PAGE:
Cloths made of recyclable and biodegradable materials (hemp, sisal, coir…) are ideal for mulching the base of a new hedge or for flower pots because they are easy to cut. They have a lifespan of about two years.

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Organic mulches are by far the most effective, because in addition to the advantages of other mulches, they decompose gradually, boost soil life, loosen the soil and fertilize it naturally. There are many types of mulch and they are chosen on a case by case basis.

What is the right thickness of mulch?

It all depends on the material used and the goal.

Of course, mulch cloths are sufficient in a single layer, no need to accumulate them or to cross them.

Straw and dead leaves, which are very permeable and airy materials, should be spread in a thick layer (15 to 20 cm), especially if the goal is to limit weed growth.

A 3 cm layer of compost will be more than enough if it is covered with another plant material (straw, hay, grass clippings…).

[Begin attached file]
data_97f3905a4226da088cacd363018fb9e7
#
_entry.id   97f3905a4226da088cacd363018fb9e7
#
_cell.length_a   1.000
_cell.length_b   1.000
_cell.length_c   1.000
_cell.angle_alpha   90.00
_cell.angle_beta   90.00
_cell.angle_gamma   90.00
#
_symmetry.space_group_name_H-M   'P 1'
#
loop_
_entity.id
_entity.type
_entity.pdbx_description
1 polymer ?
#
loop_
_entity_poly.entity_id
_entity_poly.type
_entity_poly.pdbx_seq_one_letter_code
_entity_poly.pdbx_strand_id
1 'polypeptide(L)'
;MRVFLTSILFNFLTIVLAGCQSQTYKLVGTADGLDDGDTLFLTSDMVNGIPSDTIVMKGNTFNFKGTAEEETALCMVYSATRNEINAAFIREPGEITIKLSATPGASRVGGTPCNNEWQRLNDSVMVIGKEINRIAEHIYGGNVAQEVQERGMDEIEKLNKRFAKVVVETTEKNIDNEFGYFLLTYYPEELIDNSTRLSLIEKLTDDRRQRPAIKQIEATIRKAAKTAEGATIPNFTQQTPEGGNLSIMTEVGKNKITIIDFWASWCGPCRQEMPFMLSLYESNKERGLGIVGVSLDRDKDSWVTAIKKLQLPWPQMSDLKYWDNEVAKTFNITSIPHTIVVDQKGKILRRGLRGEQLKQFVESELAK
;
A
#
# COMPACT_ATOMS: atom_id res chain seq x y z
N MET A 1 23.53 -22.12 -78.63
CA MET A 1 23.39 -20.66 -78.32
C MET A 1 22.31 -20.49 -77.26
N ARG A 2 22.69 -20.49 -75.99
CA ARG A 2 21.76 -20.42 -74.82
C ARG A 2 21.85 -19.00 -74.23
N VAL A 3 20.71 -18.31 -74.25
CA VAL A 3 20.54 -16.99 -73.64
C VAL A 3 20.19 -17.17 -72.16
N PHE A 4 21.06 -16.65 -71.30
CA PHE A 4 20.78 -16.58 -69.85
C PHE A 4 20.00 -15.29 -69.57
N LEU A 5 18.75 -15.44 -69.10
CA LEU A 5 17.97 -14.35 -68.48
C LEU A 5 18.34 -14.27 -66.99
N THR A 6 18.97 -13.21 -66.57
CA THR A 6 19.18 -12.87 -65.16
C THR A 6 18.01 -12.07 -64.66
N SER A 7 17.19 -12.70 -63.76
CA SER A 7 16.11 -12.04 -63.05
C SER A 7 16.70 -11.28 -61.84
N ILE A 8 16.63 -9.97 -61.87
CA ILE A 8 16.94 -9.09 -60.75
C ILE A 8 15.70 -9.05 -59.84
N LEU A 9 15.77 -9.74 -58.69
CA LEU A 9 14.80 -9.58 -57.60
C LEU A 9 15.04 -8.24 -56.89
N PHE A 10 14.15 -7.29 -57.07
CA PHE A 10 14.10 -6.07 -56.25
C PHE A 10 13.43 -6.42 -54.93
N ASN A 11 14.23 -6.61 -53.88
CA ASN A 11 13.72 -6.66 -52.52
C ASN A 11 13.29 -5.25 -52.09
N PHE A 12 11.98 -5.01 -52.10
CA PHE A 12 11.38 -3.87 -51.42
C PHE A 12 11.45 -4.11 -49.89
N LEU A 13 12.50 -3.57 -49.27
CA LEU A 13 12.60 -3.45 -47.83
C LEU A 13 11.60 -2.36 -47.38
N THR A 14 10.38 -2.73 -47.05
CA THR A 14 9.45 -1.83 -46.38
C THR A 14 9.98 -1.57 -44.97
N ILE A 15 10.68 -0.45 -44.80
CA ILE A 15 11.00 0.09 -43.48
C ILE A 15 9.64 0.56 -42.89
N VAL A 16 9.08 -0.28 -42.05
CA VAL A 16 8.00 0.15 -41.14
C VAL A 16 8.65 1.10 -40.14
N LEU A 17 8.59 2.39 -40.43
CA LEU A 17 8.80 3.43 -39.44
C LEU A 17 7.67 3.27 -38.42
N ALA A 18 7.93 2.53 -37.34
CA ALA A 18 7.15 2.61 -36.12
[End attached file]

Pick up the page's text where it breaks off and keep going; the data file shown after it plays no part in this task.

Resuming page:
As for mineral mulch, 3 to 5 cm is enough, but weeds will inevitably creep in if you have not taken care to insert a geotextile fabric between the soil and the mulch.

organic mulching solutions?

  • Fresh manure stimulates the biological activity of the soil, but it should not be spread directly at the foot of the plants, as this could burn the roots and aerial parts. It is preferable to spread it on bare soil in the fall or early winter, for example on a vegetable plot. It will then have time to decompose and provide nutrients to the soil, which will be loosened and ready for spring planting. Sheep and goat manure are the richest. Horse manure can be a vector of pathologies for plants, but it has the advantage of warming the soil much more than cow manure.
  • RCW (Ramial Fragmented Wood) is made from the shredding of small branches of plants. Very effective and protective, it loosens and fertilizes the soil over the long term and stimulates biological life by imitating the natural process that occurs in the forest. It is interesting at the foot of shrubs and trees, but also in beds at the foot of well-established perennials.
  • Well decomposed compost is ideal in early spring because it protects plants from nitrogen starvation. It can also be spread at the foot of trees and shrubs after pruning operations. Airy, fertile, it has only advantages! It enriches poor soils and loosens compact and clayey soils. It can be covered with straw, grass clippings, dead leaves or pine bark to prevent the growth of weeds.